#1
Ok as anyone who has read any of my crazy threads knows i am new to bass. Now I figure I would work on getting my finger work done first (with the fret and strumming the strings) the very basics. What I have done for excersizes with these is basicly start off with doing spiders up and down the fret board. Than playing scales than I will pick out a song I wanna learn and concentrate on making sure my technique is correct.

I figured I would continue with these type of things untill I got them down pretty well. Than I Figured I would move on to hammer on's and pulls offs. Now from there I am unsure on what I should try. I was thinking I wanted to do Slapping and plucking... than learn tapping after I get that down. Anyone have any suggestions on what is probably the best course to do these things? or perhaps what order they learned them in.

I am trying to find a good routine of practice to make sure I get good technique and such.
#2
OK, firstly...there is no correct order. There are conventional ways of learning, like if you were going to a professional tutor, and there are unconventional ways of learning (from people off the web).

Personally, as people here know, i am a stickler for the rules, and i like to do things the proper way. They are done that way for a reason, afterall.

You are off to a good start. The spider is good for finger independence but dont spend too much time on it. are you warming up first as well? You can hurt your hands otherwise. So, i just do some simple major and minor scales for a warm up. at least five mins of just this. Slowly, it's not a race. Then when you are warm, you can up the tempo a bit and get faster. DO NOT go faster than the speed where you are making mistakes. You should be able to play it with no mistakes or you are going to fast. Dont be scared to turn the metronome DOWN. Then try some chromatic runs. Again, up the tempo as necessary. Mix up the fingering for the chromatic runs, so instead of 1, 2, 3, 4...try 1, 3, 2, 4 and then 1, 4, 2, 3 etc.. This is MOST important, whatever you d, make sure you do this lots. Then i recommend playing the major scales in 2nds, 3rds, 4ths and 5ths. (Look these terms u if you are not sure what they mean - it's the best way to learn). These are excellent exercises which will help your finger style immensely. If i were you, i would spend a YEAR on these things. Which might sound a long time,but trust me it's not. You are working on the bedrock of bass playing here, this is far more important than slapping and popping anything.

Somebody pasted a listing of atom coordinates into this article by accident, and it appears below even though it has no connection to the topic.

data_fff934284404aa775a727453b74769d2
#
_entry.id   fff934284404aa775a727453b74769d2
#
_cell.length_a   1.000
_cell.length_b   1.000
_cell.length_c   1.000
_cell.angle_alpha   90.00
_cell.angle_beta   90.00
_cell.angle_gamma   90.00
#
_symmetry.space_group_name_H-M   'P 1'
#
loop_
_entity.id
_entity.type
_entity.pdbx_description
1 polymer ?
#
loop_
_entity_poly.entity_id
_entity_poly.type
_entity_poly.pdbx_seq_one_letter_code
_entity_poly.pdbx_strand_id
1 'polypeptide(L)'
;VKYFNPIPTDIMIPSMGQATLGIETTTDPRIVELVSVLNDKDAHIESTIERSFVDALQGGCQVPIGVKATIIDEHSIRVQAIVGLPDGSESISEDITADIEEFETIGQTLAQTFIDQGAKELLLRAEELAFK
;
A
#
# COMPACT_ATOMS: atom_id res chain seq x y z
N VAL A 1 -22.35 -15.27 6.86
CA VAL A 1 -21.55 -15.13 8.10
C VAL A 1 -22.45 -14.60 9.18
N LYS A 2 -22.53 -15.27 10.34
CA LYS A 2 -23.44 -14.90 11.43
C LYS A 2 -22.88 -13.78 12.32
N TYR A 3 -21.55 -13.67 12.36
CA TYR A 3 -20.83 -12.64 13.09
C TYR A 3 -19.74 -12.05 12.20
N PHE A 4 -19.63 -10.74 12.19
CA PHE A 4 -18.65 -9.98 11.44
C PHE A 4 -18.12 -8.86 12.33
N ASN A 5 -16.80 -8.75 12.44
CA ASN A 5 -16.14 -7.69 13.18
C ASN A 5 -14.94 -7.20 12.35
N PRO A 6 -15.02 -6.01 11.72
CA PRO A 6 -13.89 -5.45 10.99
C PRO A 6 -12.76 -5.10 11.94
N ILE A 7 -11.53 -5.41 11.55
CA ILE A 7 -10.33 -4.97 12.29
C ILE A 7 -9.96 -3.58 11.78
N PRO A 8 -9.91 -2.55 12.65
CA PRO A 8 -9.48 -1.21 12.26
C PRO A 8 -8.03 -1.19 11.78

Add some hammers and pull-offs. I used to do my major scale and try and use as few a plucks as possible. 3 on the way up the scale and 3 on the way down is what you're aiming for. at the end of your session, if you feel you wanna do a bit of slap.. that's fine. but i would wait at least six months or so before seriously spending time on it. And forget tapping for now. it's an advanced technique which requires hours of painless drills.